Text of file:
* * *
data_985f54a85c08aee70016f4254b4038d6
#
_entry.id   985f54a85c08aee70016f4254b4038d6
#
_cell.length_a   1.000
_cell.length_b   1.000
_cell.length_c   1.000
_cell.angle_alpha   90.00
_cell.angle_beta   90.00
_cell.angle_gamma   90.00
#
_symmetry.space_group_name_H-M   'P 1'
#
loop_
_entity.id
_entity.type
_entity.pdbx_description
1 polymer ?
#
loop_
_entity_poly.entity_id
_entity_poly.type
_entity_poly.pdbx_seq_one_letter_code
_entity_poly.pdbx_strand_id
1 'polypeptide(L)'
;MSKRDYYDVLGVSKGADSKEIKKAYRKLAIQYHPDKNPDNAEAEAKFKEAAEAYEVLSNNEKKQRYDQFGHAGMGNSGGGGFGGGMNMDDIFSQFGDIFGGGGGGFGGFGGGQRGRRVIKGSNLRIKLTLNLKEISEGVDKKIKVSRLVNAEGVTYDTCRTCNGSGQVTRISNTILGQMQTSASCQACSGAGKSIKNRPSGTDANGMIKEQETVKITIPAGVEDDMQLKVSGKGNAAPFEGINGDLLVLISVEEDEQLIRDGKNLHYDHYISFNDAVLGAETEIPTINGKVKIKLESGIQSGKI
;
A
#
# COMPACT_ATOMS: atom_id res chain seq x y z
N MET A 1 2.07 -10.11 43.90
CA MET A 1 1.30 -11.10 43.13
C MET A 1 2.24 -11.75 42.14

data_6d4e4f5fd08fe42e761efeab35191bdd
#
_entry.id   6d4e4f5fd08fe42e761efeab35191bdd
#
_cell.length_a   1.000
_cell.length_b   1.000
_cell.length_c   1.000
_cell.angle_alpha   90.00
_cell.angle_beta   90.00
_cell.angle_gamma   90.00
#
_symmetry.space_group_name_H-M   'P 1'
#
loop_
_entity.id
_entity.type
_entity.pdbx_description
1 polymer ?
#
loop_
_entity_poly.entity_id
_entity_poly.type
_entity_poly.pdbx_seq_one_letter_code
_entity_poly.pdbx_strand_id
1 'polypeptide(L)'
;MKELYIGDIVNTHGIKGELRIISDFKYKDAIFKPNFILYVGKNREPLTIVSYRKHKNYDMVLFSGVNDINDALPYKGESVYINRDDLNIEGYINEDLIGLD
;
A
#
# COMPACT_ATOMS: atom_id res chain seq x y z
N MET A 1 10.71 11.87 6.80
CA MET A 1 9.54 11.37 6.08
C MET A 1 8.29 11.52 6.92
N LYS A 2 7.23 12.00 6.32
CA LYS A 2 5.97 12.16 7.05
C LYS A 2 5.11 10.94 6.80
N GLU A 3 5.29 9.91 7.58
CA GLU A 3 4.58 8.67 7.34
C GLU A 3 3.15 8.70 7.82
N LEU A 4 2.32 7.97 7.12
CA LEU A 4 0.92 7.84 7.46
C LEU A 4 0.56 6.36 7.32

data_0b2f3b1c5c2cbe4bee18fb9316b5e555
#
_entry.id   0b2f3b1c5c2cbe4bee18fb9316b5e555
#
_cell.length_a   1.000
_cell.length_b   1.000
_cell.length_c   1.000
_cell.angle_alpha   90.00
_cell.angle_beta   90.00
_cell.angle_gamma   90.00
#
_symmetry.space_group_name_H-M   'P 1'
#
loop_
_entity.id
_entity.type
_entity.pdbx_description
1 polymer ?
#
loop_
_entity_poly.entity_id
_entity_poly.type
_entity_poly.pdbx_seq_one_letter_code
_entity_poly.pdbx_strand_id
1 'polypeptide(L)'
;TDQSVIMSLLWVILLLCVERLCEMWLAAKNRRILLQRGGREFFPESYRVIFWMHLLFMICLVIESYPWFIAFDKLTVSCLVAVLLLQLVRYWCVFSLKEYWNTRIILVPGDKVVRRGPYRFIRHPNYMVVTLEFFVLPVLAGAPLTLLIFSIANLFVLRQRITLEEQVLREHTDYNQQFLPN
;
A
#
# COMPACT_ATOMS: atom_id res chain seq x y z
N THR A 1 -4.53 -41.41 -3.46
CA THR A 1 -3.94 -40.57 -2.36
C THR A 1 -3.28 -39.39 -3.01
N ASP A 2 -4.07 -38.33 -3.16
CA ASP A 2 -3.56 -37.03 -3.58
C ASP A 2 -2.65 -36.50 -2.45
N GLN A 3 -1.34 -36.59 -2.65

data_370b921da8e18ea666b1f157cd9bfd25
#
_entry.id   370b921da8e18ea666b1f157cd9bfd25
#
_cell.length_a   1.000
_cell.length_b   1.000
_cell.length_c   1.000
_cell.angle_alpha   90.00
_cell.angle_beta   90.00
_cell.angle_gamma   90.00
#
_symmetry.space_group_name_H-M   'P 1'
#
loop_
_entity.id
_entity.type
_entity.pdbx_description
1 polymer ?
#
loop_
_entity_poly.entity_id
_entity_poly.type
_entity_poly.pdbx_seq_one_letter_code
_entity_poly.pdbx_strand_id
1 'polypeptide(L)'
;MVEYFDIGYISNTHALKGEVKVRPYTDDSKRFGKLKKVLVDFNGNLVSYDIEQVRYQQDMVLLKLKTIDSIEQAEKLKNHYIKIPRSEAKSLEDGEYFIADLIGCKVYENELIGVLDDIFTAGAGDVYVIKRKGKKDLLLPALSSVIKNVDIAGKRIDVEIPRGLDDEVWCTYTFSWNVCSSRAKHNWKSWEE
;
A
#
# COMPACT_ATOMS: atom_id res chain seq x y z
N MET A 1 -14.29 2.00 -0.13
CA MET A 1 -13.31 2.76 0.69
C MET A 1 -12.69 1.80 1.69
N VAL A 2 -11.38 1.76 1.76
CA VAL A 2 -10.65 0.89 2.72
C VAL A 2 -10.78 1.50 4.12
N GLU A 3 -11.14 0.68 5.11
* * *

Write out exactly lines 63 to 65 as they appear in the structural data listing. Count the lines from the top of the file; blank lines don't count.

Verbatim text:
# COMPACT_ATOMS: atom_id res chain seq x y z
N MET A 1 10.71 11.87 6.80
CA MET A 1 9.54 11.37 6.08